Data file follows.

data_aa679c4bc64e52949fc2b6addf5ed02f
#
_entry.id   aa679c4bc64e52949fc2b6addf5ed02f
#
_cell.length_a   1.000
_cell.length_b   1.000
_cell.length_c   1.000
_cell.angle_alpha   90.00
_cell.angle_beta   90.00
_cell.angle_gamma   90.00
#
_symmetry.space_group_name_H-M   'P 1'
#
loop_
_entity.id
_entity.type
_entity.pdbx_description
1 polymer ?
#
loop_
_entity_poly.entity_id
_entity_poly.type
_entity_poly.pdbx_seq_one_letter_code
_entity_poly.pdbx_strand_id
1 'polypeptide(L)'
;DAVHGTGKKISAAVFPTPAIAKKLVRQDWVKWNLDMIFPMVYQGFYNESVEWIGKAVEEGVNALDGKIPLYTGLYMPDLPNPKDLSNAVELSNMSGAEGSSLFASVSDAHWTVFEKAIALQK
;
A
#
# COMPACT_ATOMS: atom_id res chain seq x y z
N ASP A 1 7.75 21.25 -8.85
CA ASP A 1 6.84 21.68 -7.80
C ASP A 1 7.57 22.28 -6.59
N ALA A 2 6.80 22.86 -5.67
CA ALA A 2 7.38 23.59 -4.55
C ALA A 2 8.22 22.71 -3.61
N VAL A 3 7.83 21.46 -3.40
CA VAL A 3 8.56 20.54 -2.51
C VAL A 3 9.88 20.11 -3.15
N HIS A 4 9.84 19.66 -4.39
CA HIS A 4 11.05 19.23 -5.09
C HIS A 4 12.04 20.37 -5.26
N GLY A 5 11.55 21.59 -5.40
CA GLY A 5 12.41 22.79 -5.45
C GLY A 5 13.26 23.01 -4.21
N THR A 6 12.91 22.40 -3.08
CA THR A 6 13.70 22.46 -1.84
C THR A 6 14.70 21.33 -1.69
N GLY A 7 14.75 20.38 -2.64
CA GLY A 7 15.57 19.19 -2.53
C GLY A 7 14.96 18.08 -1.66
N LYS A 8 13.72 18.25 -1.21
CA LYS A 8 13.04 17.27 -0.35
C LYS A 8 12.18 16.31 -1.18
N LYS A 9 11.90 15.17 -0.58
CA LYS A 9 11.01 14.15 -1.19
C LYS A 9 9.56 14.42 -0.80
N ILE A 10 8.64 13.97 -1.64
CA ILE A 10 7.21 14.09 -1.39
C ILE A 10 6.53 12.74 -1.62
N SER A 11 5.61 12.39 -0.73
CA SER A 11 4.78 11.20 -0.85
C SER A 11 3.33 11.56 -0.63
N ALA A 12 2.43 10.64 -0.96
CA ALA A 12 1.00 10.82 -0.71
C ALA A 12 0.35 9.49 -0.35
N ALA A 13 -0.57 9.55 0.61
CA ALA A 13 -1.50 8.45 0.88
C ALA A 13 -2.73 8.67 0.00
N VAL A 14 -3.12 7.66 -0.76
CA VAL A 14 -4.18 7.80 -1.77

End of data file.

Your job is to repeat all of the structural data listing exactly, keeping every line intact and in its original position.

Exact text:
data_aa679c4bc64e52949fc2b6addf5ed02f
#
_entry.id   aa679c4bc64e52949fc2b6addf5ed02f
#
_cell.length_a   1.000
_cell.length_b   1.000
_cell.length_c   1.000
_cell.angle_alpha   90.00
_cell.angle_beta   90.00
_cell.angle_gamma   90.00
#
_symmetry.space_group_name_H-M   'P 1'
#
loop_
_entity.id
_entity.type
_entity.pdbx_description
1 polymer ?
#
loop_
_entity_poly.entity_id
_entity_poly.type
_entity_poly.pdbx_seq_one_letter_code
_entity_poly.pdbx_strand_id
1 'polypeptide(L)'
;DAVHGTGKKISAAVFPTPAIAKKLVRQDWVKWNLDMIFPMVYQGFYNESVEWIGKAVEEGVNALDGKIPLYTGLYMPDLPNPKDLSNAVELSNMSGAEGSSLFASVSDAHWTVFEKAIALQK
;
A
#
# COMPACT_ATOMS: atom_id res chain seq x y z
N ASP A 1 7.75 21.25 -8.85
CA ASP A 1 6.84 21.68 -7.80
C ASP A 1 7.57 22.28 -6.59
N ALA A 2 6.80 22.86 -5.67
CA ALA A 2 7.38 23.59 -4.55
C ALA A 2 8.22 22.71 -3.61
N VAL A 3 7.83 21.46 -3.40
CA VAL A 3 8.56 20.54 -2.51
C VAL A 3 9.88 20.11 -3.15
N HIS A 4 9.84 19.66 -4.39
CA HIS A 4 11.05 19.23 -5.09
C HIS A 4 12.04 20.37 -5.26
N GLY A 5 11.55 21.59 -5.40
CA GLY A 5 12.41 22.79 -5.45
C GLY A 5 13.26 23.01 -4.21
N THR A 6 12.91 22.40 -3.08
CA THR A 6 13.70 22.46 -1.84
C THR A 6 14.70 21.33 -1.69
N GLY A 7 14.75 20.38 -2.64
CA GLY A 7 15.57 19.19 -2.53
C GLY A 7 14.96 18.08 -1.66
N LYS A 8 13.72 18.25 -1.21
CA LYS A 8 13.04 17.27 -0.35
C LYS A 8 12.18 16.31 -1.18
N LYS A 9 11.90 15.17 -0.58
CA LYS A 9 11.01 14.15 -1.19
C LYS A 9 9.56 14.42 -0.80
N ILE A 10 8.64 13.97 -1.64
CA ILE A 10 7.21 14.09 -1.39
C ILE A 10 6.53 12.74 -1.62
N SER A 11 5.61 12.39 -0.73
CA SER A 11 4.78 11.20 -0.85
C SER A 11 3.33 11.56 -0.63
N ALA A 12 2.43 10.64 -0.96
CA ALA A 12 1.00 10.82 -0.71
C ALA A 12 0.35 9.49 -0.35
N ALA A 13 -0.57 9.55 0.61
CA ALA A 13 -1.50 8.45 0.88
C ALA A 13 -2.73 8.67 0.00
N VAL A 14 -3.12 7.66 -0.76
CA VAL A 14 -4.18 7.80 -1.77